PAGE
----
Do identification lineups happen in the military?
Posted by: William Cassara On: March 16th, 2017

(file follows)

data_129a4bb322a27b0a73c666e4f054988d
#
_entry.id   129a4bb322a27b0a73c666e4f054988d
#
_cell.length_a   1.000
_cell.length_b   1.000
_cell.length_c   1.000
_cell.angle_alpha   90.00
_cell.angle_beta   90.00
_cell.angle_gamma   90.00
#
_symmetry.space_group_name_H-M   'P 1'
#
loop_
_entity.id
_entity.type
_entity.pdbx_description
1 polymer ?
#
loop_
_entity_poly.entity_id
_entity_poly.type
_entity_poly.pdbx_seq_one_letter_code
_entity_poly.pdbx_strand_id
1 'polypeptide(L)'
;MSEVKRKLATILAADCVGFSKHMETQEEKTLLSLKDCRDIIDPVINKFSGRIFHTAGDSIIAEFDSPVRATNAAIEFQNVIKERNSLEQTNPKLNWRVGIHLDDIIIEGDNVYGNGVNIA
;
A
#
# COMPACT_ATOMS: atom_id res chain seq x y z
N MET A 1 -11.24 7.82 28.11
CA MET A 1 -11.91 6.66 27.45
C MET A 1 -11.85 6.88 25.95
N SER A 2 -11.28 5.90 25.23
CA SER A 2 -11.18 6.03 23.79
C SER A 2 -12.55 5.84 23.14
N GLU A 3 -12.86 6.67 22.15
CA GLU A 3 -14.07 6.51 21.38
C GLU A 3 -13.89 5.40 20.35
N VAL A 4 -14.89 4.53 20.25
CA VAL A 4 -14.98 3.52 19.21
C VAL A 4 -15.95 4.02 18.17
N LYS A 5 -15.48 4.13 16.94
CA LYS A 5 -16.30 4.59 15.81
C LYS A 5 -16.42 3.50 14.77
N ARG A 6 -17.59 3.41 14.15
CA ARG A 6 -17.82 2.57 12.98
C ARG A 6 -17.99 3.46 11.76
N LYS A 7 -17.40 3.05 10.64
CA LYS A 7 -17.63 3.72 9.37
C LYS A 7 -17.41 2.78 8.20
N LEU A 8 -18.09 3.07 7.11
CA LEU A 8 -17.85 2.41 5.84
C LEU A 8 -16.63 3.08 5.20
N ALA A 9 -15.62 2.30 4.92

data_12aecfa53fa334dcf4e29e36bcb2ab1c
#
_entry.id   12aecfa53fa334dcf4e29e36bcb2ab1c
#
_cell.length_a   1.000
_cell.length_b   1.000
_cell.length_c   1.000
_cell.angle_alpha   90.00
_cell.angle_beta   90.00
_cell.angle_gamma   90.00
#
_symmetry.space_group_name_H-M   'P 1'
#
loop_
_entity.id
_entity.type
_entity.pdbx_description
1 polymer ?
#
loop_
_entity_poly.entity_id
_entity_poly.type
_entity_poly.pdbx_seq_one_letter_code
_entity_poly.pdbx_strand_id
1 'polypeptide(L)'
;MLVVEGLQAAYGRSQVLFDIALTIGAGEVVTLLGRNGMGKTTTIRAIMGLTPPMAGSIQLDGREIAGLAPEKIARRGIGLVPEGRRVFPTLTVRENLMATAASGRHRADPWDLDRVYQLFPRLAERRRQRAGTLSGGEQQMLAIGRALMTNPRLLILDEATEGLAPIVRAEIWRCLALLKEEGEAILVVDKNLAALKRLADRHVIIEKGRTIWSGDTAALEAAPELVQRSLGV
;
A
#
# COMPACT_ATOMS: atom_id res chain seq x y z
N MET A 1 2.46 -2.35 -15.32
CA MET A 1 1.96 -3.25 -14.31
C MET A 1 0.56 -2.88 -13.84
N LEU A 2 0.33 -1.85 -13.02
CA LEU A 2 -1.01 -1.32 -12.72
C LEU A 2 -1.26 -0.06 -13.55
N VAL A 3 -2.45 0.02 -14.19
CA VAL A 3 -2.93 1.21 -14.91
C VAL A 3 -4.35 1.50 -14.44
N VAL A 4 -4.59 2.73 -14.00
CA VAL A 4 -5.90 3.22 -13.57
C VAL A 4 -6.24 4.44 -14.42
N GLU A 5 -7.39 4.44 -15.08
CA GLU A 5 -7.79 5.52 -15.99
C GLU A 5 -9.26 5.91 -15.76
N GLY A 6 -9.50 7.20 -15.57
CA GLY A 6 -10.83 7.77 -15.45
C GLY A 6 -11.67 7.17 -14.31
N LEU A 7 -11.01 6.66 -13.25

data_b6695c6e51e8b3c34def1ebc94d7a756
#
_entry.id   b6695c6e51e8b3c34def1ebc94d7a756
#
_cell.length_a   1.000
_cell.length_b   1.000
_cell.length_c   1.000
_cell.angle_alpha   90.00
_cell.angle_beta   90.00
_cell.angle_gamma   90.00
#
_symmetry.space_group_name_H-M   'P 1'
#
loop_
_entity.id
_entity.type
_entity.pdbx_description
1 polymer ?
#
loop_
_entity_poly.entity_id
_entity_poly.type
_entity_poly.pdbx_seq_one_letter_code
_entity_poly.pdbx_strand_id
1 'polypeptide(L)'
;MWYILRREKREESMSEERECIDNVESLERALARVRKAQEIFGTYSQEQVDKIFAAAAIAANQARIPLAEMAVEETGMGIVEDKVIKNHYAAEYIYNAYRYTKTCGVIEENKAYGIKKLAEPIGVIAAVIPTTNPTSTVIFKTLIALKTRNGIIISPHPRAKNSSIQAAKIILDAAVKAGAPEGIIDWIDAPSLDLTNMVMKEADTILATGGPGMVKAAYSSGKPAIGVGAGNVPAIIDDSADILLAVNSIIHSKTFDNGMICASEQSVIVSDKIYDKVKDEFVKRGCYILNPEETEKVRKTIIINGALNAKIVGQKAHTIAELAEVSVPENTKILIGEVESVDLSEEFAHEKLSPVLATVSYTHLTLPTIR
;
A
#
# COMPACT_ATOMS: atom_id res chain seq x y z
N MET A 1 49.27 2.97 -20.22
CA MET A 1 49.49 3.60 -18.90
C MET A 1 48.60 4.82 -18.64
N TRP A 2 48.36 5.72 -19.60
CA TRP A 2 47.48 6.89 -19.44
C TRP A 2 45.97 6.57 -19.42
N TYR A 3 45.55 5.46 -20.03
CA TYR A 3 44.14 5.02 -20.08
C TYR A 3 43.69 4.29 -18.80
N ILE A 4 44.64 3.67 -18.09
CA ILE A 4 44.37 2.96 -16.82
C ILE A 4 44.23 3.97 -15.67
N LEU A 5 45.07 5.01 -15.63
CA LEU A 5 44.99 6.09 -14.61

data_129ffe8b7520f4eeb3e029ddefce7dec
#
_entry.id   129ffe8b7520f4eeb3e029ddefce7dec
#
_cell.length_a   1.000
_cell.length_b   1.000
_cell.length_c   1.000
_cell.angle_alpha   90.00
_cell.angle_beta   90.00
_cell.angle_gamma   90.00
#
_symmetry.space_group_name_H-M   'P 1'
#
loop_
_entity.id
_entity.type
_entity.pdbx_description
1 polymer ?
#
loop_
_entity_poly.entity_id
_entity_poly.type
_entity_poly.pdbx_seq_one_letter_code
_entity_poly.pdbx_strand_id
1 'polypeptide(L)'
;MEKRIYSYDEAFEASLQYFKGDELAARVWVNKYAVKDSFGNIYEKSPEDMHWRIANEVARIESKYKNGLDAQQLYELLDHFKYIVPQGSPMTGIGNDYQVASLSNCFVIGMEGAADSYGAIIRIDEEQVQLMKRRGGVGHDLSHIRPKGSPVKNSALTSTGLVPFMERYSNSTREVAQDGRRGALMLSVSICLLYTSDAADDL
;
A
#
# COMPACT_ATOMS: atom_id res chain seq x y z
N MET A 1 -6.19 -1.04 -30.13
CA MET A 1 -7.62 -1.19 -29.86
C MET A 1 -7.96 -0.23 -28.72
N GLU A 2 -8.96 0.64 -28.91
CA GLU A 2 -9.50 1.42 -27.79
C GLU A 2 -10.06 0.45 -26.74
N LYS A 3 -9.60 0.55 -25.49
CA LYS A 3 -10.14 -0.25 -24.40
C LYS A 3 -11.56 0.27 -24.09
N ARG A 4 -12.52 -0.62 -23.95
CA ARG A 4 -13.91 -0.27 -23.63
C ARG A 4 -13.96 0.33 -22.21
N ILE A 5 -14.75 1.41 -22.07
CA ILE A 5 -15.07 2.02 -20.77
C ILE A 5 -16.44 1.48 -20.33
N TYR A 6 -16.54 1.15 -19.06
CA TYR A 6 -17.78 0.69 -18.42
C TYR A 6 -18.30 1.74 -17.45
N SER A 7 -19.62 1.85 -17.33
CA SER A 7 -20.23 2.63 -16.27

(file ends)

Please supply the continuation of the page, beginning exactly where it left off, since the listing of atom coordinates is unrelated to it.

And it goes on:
Yes. The Military Rules of Evidence (M.R.E.) state that a relevant out-of-court identification of any person is admissible in a court-martial, as long as it is in compliance with the M.R.E. This includes identification lineups. Lineups might be ordered by an investigative agency and can include live lineups of individuals, photographic lineups or even voice lineups. Typically, in a lineup an eyewitness or an alleged victim are shown several individuals and they are directed to identify the person who allegedly committed the offense. If a lineup is directed, an accused is absolutely entitled to have counsel present during the lineup. If the lineup is done properly, and the witness identifies an accused during the lineup, that evidence may be admissible at the court-martial. In order for this out-of-court testimony to be admissible at the court-martial however, the lineup must be “reliable.” One of the ways a lineup might be deemed unreliable by a military judge is if the investigative agency designs the lineup in a way that it “suggests” that the witness or victim select the servicemember who is already suspected of committing the offense. In other words, the witness making the identification cannot be nudged in any one direction. One way that this “nudging” might occur is if the investigative agency has the accused lined up against people who look nothing like him. If the witness has described a man with a beard, then all the men in the lineup should have beards. The Court of Appeals for the Armed Forces (CAAF) is in the process of reviewing United States v. Hendrix right now, which is a case that involves a voice lineup. In this case, a young girl alleged that a man came into her room at night and sexually assaulted her. She alleged that the man spoke to her and asked her not to tell anyone what had happened. After the girl alleged that Specialist (SPC) Hendrix was the person who assaulted her, the Army Criminal Investigation Command (CID) ordered SPC Hendrix to come to their office to have his voice recorded. SPC Hendrix brought his counsel with him for the recording. Then, at a later date after CID had collected other voice recordings, CID had the girl listen to the recordings and identify the voice of her alleged perpetrator. The girl picked SPC Hendrix’s recorded voice during the voice lineup. Defense objected to the voice lineup stating that the CID agent who conducted the lineup made no effort to seek out voices similar to SPC Hendrix’s. Also, defense stated that the alleged victim claimed that her perpetrator whispered that night and therefore recording voices in a normal speaking tone was improper and irrelevant to the case. The defense motion to suppress the voice lineup evidence was denied by the military judge. The Army Court of Criminal Appeals (ACCA) agreed with the military judge’s decision and affirmed the court-martial findings and sentence. Now CAAF is going to review this decision and determine if the out-of-court identification should have been admissible at the court-martial. Identification lineups can produce some very strong evidence. If you or your loved one is being ordered to participate in one or you feel a court-martial result should be appealed because improper lineup evidence was admitted, you need experienced counsel. I have the experience you need. Call me today. To speak to an experienced court-martial and military defense attorney, call Bill Cassara at 706-860-5769 for a free consultation.
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